The biological father of "Baby Veronica" is done fighting.
In a news conference Thursday in Tulsa, Okla., Dusten Brown and the assistant attorney general for the Cherokee Nation announced they would not pursue any more appeals in the custody case that went all the way to the U.S. Supreme Court and raised questions about tribal jurisdiction.
Chrissi Nimmo, the assistant attorney general, also asked the girl's adoptive parents, Matt and Melanie Capobianco, to show "mercy" and to dismiss contempt charges in South Carolina, and to do everything in their power to make sure criminal charges against Brown are dismissed.
"We hope that you continue to honor your commitment to allow Dusten and his family to be part of Veronica's life," Nimmo said, adding that there had been recent communication between Brown and Veronica — although she would not go into specifics.
The bitter cross-country custody battle began in 2009 when Veronica's parents split up. Brown signed paperwork giving custody to her birth mother, who later put Veronica up for adoption. Brown, who is a member of the Cherokee Nation, objected.
After invoking the Indian Child Welfare Act, which aims to keep native American children with their tribes, Brown was awarded custody and Veronica had to leave South Carolina. The girl lived with Brown in Oklahoma for nearly two years.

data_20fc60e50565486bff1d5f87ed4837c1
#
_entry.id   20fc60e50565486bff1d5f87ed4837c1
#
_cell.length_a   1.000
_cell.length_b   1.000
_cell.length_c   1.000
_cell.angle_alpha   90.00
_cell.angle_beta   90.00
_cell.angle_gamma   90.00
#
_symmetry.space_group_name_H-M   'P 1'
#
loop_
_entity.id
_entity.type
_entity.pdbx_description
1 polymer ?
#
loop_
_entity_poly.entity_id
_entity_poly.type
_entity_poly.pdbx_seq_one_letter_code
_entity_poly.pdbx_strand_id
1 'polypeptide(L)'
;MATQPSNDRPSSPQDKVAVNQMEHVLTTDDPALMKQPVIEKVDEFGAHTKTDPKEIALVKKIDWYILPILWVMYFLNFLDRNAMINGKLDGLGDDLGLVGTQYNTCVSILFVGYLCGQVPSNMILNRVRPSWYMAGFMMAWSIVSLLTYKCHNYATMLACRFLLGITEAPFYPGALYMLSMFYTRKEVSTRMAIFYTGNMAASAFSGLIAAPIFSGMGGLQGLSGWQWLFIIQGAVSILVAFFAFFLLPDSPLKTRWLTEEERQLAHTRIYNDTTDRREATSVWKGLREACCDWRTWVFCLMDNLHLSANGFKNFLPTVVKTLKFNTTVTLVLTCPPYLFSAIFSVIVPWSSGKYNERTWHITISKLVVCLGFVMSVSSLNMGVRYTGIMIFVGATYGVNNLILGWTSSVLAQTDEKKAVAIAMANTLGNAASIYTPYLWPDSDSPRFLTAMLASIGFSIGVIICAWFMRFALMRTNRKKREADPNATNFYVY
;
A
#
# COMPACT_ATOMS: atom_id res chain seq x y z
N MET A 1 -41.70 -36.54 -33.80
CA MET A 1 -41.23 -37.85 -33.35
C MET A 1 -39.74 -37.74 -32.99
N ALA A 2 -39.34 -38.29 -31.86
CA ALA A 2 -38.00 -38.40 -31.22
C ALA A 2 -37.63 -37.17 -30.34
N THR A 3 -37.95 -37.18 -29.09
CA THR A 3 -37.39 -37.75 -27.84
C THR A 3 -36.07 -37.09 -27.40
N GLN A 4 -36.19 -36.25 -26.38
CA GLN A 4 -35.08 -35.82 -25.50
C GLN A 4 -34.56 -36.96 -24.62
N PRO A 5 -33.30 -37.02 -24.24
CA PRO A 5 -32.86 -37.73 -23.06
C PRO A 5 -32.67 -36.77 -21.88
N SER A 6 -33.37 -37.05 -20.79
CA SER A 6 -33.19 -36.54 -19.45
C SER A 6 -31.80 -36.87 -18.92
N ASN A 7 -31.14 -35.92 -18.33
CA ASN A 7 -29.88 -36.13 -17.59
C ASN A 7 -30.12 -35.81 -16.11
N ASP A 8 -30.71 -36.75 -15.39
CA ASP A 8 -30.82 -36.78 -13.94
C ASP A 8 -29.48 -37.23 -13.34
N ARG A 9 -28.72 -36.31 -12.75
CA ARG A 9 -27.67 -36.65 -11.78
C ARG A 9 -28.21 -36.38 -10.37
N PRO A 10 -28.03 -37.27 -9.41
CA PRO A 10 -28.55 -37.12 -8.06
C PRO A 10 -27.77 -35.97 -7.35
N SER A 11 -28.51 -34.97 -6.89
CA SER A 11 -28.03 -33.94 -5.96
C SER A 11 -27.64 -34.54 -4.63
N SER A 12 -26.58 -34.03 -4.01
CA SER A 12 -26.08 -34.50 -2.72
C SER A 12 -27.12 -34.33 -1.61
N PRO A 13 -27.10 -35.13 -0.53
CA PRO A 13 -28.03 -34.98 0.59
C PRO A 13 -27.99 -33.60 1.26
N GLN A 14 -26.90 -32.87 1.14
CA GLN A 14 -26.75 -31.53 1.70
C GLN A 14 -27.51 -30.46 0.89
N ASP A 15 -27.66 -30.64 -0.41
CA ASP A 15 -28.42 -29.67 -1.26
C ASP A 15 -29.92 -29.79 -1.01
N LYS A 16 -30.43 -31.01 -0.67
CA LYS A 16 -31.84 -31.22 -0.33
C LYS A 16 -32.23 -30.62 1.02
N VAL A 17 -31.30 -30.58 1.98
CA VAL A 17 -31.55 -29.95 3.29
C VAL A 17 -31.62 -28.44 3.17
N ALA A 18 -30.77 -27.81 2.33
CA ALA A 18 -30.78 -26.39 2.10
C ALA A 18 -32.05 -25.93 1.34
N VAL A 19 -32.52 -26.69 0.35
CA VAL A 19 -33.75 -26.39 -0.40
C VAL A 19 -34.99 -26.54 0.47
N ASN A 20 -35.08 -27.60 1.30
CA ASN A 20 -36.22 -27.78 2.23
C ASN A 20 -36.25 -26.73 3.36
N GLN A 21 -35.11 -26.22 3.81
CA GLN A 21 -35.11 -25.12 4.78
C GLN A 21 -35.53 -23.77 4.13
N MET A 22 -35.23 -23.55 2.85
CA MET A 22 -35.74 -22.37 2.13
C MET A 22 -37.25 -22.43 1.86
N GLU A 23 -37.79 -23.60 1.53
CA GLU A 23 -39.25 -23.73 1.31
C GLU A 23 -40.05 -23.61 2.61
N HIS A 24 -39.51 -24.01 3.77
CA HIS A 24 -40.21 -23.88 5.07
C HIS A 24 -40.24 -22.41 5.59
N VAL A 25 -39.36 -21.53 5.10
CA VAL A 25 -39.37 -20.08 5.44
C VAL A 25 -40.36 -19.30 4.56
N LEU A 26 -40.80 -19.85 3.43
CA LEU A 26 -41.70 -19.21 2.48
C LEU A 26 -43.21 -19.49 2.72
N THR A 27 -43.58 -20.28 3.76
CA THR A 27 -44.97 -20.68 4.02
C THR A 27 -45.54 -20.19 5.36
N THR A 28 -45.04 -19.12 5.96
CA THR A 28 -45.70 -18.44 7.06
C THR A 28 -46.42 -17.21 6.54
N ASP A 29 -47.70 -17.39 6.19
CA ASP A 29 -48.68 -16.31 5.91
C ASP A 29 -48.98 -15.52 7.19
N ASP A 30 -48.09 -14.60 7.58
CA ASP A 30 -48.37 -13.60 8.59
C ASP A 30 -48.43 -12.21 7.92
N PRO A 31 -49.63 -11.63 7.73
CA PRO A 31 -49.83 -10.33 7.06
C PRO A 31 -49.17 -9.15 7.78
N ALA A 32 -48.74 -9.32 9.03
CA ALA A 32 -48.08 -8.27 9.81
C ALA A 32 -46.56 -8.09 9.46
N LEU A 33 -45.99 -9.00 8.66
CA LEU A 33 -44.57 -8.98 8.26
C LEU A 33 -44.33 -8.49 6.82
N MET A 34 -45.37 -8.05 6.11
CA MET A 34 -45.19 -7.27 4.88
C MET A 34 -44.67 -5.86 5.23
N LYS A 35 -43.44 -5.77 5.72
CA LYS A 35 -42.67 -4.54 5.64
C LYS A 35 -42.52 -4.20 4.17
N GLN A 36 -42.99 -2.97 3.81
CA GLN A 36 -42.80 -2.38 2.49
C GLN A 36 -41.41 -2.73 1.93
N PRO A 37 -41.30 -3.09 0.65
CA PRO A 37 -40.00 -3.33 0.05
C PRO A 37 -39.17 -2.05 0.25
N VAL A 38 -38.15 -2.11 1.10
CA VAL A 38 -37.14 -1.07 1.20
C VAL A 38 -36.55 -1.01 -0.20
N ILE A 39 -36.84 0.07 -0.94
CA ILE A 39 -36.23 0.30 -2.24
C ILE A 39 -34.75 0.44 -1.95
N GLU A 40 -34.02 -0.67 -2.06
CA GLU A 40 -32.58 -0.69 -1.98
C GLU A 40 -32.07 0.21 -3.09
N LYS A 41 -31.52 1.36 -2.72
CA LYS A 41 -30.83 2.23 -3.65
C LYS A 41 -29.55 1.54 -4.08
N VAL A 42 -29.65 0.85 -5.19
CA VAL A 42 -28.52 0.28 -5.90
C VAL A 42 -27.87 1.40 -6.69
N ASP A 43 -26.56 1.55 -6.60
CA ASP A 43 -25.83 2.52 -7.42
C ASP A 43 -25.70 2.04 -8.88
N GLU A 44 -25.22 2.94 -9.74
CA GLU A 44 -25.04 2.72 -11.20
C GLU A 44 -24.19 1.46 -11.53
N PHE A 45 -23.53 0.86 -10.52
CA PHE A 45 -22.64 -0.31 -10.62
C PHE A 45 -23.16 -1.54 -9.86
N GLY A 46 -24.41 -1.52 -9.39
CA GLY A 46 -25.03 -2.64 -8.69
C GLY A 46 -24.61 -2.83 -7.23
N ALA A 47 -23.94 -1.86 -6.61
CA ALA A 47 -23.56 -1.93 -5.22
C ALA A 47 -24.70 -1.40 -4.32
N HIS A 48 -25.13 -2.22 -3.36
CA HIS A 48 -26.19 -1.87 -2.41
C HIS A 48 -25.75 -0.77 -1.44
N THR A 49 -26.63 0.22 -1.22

But this summer — in a rare move —the U.S. Supreme Court weighed in, ruling that the Indian Child Welfare Act did not apply because Brown had "abandoned the Indian child before birth and never had custody."
Courts in South Carolina then demanded that Brown give Veronica back to the Capobiancos. He initially refused and was charged with custodial interference.
At first, the Oklahoma Supreme Court agreed to keep Veronica in the state during the appeals process. But the justices reversed the ruling Sept. 23 and Brown handed over the girl.
This morning, he spoke publicly for the first time since that night.
"It was the love for my daughter that kept me going all this time," Brown said. "But it was also love for my daughter that gave me the strength to accept things beyond my control."
He cried as he described the past two and a half weeks without his daughter.
"My home will always be your home," he said. "You're always welcome in it. I miss you more than words can express. You'll always be my little girl — my princess — and I will always love you until the day I die."